The Midnight Ghost Train – “Cypress Ave.” (Napalm Records)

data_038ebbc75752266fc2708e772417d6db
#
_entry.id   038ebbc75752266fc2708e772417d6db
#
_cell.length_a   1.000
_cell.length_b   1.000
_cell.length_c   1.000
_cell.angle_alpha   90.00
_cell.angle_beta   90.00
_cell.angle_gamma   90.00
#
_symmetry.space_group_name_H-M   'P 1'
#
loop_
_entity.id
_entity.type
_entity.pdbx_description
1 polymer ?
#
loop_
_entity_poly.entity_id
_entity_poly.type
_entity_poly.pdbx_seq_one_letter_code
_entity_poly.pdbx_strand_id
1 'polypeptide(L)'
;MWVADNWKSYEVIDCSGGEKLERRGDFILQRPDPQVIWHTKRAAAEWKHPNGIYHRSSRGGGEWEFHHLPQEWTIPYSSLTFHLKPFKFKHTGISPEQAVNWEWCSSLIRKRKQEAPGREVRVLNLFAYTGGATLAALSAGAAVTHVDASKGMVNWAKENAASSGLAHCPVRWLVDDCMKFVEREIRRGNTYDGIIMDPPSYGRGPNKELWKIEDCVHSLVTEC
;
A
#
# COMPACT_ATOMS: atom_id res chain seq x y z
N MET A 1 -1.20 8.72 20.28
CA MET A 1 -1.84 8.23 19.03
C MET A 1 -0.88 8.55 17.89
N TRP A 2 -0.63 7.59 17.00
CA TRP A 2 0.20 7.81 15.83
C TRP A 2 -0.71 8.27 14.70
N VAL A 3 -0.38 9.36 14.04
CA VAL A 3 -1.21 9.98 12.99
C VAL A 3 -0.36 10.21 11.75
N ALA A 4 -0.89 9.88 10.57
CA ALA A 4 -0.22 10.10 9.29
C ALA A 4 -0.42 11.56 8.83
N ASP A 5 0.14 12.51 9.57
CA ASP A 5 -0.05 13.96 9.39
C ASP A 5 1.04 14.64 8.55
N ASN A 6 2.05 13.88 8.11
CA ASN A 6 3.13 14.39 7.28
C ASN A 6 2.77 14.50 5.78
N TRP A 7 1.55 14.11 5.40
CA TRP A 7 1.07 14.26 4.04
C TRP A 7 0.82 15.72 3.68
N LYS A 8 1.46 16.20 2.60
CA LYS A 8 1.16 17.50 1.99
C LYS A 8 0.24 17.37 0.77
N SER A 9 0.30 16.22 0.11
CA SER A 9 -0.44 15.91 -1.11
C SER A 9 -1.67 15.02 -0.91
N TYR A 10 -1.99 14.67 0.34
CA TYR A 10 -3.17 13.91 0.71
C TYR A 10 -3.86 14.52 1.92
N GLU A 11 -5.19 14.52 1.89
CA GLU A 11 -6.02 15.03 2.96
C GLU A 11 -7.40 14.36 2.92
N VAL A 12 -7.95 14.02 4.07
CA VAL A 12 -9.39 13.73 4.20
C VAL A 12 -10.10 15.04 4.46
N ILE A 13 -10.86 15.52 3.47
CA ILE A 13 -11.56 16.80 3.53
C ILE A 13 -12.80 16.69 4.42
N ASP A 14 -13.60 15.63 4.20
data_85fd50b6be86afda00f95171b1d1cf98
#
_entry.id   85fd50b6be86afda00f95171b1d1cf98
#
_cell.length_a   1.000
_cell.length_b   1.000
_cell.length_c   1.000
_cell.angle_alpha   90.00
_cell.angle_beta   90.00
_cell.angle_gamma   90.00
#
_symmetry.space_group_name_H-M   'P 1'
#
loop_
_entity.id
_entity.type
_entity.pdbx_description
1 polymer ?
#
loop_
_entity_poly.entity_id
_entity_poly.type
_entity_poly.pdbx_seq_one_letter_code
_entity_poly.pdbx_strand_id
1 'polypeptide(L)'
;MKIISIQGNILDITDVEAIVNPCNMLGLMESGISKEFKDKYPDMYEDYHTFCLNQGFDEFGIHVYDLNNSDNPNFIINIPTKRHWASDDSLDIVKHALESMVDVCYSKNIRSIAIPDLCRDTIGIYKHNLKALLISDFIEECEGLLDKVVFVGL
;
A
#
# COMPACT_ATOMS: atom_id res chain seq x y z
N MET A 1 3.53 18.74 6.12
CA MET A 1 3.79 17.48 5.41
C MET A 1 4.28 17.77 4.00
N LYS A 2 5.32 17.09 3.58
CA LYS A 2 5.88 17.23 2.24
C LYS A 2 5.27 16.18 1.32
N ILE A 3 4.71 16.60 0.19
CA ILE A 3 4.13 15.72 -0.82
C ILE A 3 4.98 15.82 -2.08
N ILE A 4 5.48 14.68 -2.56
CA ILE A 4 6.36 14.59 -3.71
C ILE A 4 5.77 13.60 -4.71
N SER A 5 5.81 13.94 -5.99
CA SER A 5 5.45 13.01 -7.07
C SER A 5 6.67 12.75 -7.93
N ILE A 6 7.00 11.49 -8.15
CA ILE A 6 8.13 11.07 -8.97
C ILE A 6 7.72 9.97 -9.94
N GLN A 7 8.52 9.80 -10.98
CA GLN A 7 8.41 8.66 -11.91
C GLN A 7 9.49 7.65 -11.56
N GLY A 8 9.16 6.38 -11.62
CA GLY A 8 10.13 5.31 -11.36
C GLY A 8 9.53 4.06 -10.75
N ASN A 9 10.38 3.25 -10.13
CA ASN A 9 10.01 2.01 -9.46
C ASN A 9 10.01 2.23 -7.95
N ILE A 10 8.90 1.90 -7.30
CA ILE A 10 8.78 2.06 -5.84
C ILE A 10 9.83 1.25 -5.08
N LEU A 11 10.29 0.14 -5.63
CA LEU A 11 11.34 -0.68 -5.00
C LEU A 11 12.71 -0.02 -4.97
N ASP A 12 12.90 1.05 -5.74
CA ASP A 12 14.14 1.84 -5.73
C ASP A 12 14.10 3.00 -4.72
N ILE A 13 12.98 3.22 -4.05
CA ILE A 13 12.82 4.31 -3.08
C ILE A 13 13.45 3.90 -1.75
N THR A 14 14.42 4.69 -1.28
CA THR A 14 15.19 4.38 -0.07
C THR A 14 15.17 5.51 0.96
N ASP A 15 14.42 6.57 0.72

I was debating this with some friends last week……this a weird kind’ve album cover for 3 guys from Kansas – and as one of my friends (who also likes rap) pointed out, even more so in the title. Regarded over the course of 4 prior albums in their near 10 year career for their blues, stoner rock sound lending more than an ear to Kyuss and hillbilly rockers Clutch, you couldn’t get anymore afar from NYC’s concrete jungle. So had the 3 Topeka boys gone jayglo? Hell no! Seems that once upon a time, founder guitarist vocalist Steve Moss actually grew up in NYC only a few subway stops in the Bronx from Cypress Avenue so this album is an intentional departure from the band’s mid west theme and an attempt to do something different. Musically, however, in the main they continue their style of driving fuzz toned rock like on ‘Red Eyed Junkie Queen’ complete with deep bass rumblings and hard hitting drums, along with Moss’s gravelly working man vocals. On ‘Glenn’s Promise’ it’s lighter and more trippy definitely erring towards desert rock especially with those Brant Bjork funk outs and on ‘Bury Me Deep’ their Maryland cousins show their blood link on this brooding, bass heavy number with a huskier, repetitive vocals style now adopted by Moss. However, on ‘The Watchers Nest’ things get somewhat lightweight with a gentle, melancholic guitar that gives way to a powerfully emotional chorus and Moss’s down n out vocals making the song more along the lines of Tom Waits as its fades – and then injects some stoner power warbling – like, totally weird! I did wonder if there was any rap in this album and finally ‘The Boogie Down’ drops an old school 70s funk beat a la Rappers Delight complete with horns and featuring local Bronx rapper Sonny Cheeba (Camp Lo) and along with the polka street jangle of ‘Break My Love’ it’s nice but I wouldn’t want things to stray any farther. Thankfully, the awesome might of ‘The Echo’ somehow – and amazingly so – mixes it all together in a massive fuzz tone sound, with trippy desert rock licks, lightweight sung spoken word contrasting with man beast roars, and completed by the pounding rhythm of Mike Boyne’s bass and Brandon Burghart’s drums! All in all a necessary departure for the band for personal reasons while hoping to get some new fans along the way, and while I thought that for the most part the not too radical experiment worked, only time will tell if their longtime fans see it that way too.